0

I am a non native speaker of english. I doubt If my following sentences are correct. I actually don't know if I should use any with singular or plural nouns in if clauses. I run a business and I want to say these to my customers. Can any english teacher or anyone who has good grasp on the language please answer this. And tell me in the given context which ones sound more natural.

  1. If any customers are dissatisfied with the product, they are requested to return it to the store for a full refund.
  2. If any customer is dissatisfied with the product, he/she is requested to return it to the store for a full refund.
  3. We are sorry if any customer is unhappy.
  4. We are sorry if any customers are unhappy.
  • Why not just say "if you are dissatisfied with the product..."? – snoram Jan 9 '18 at 13:21
1

All four of those sentences are grammatically correct. Sentence 2 (singular) probably reads and sounds smoother than sentence 1 (plural), although I personally disdain the "he/she" construction. (It is grammatically correct to say "he is requested," it's just not politically correct.) But I agree with Snoram above; direct address is probably better, both grammatically and in terms of personal sales. Just say "if you are dissatisfied..." or even "if dissatisfied...".

  • My question is, should nouns followed by "any" be singular or plural? – user266865 Jan 9 '18 at 13:48
  • I have asked this because I have seen both forms are used but don't know what the difference between singular and plural nouns after "any" is. – user266865 Jan 9 '18 at 13:50
  • There is no firm and fast rule on this. It is determined by the subject: "If there are any reasons" (plural), "if there is anyone present" (singular). In your examples, however, singular might work more effectively simply because each of your customers is an individual; you presumably are not selling to large groups of people in a single transaction. – Gregory Benoit Jan 9 '18 at 14:03
  • Thank you. I got it. So I think a plural might be more natural in this case "We will organise a programme on 10th of januray for first anniversary of our bussiness. If any customers are Willing to join the programme,, they are welcome." – user266865 Jan 9 '18 at 14:14
  • Customers are welcome to join the program. Forget ANY. Have faith in me. :) Also, organise a programme, should be: we will hold an event on 10 January for our first anniversary. – Lambie Jan 9 '18 at 15:25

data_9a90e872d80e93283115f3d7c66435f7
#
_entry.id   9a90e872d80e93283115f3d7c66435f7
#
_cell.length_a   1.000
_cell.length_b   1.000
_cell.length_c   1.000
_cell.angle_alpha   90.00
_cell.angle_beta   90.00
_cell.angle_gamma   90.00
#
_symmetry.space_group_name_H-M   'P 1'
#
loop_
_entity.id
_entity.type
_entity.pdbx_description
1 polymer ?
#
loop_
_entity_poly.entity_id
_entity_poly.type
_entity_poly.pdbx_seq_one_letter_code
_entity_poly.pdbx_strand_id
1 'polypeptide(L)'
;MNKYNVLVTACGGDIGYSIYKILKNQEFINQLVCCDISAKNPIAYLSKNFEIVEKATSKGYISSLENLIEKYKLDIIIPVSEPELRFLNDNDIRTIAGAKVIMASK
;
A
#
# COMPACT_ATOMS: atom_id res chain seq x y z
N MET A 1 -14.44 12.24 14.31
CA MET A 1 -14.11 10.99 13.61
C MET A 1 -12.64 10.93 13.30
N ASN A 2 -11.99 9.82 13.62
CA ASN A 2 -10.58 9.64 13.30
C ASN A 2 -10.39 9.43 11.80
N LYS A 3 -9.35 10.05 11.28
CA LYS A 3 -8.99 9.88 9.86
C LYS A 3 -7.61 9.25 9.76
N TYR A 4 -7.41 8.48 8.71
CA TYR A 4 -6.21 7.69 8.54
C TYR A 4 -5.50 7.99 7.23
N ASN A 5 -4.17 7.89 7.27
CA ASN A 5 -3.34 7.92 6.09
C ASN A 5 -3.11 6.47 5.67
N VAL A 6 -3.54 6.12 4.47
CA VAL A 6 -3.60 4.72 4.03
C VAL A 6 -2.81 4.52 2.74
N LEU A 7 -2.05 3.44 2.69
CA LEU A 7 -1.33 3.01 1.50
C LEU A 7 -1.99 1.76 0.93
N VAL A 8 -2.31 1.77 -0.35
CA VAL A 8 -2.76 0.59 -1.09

0

Use of ANY in a marketing context, grammar is only partly relevant here. Usage is more important in marketing. Therefore, I propose these ideas to you:

1) If any customers are dissatisfied with the product, they are requested to return it to the store for a full refund.

[it is a marketing error, to address customers in the plural like this]

2) If any customer is dissatisfied with the product, he/she is requested to return it to the store for a full refund. [any is used incorrectly here]

3) We are sorry if any customer is unhappy. [who would say that??]

4) We are sorry if any customers are unhappy. [or this?? See my last sentence below]

  • The word any should be used like this: any bread, any milk.

Here the proper usage grammar-wise and stylistically is:

*If you are dissatisfied with the product, please return it to the store for a full-refund.

  • Are any of our customers dissatisfied? [a manager addressing sales' people out of sight of customers, but not: any customers]

Customers should be addressed individually, not as a group when a message is targeted to them.

  • Please let us know why our product did not meet your expectations.

Reference: I can only share my marketing writing experience with you.

  • Thank you Lambie. You've helped me a lot. But I also want to know the rule. Should any be singular or plural in If clauses. Consider this example "If any students are unable to come to the workshops and cannot reach a counselor, the UCC would still be able to help with any anxiety and stress issues that they might have as it gets closer to finals week." I think the plural is appropriate here. – user266865 Jan 9 '18 at 15:09
  • I repeat: any students is wrong. Some students are coming [declarative]; no students are coming [negative]; Are any students coming? [interrogative]. "Any" should not be used in the declarative as you have used it. – Lambie Jan 9 '18 at 15:23

Your Answer

By clicking “Post Your Answer”, you agree to our terms of service, privacy policy and cookie policy

Not the answer you're looking for? Browse other questions tagged or ask your own question.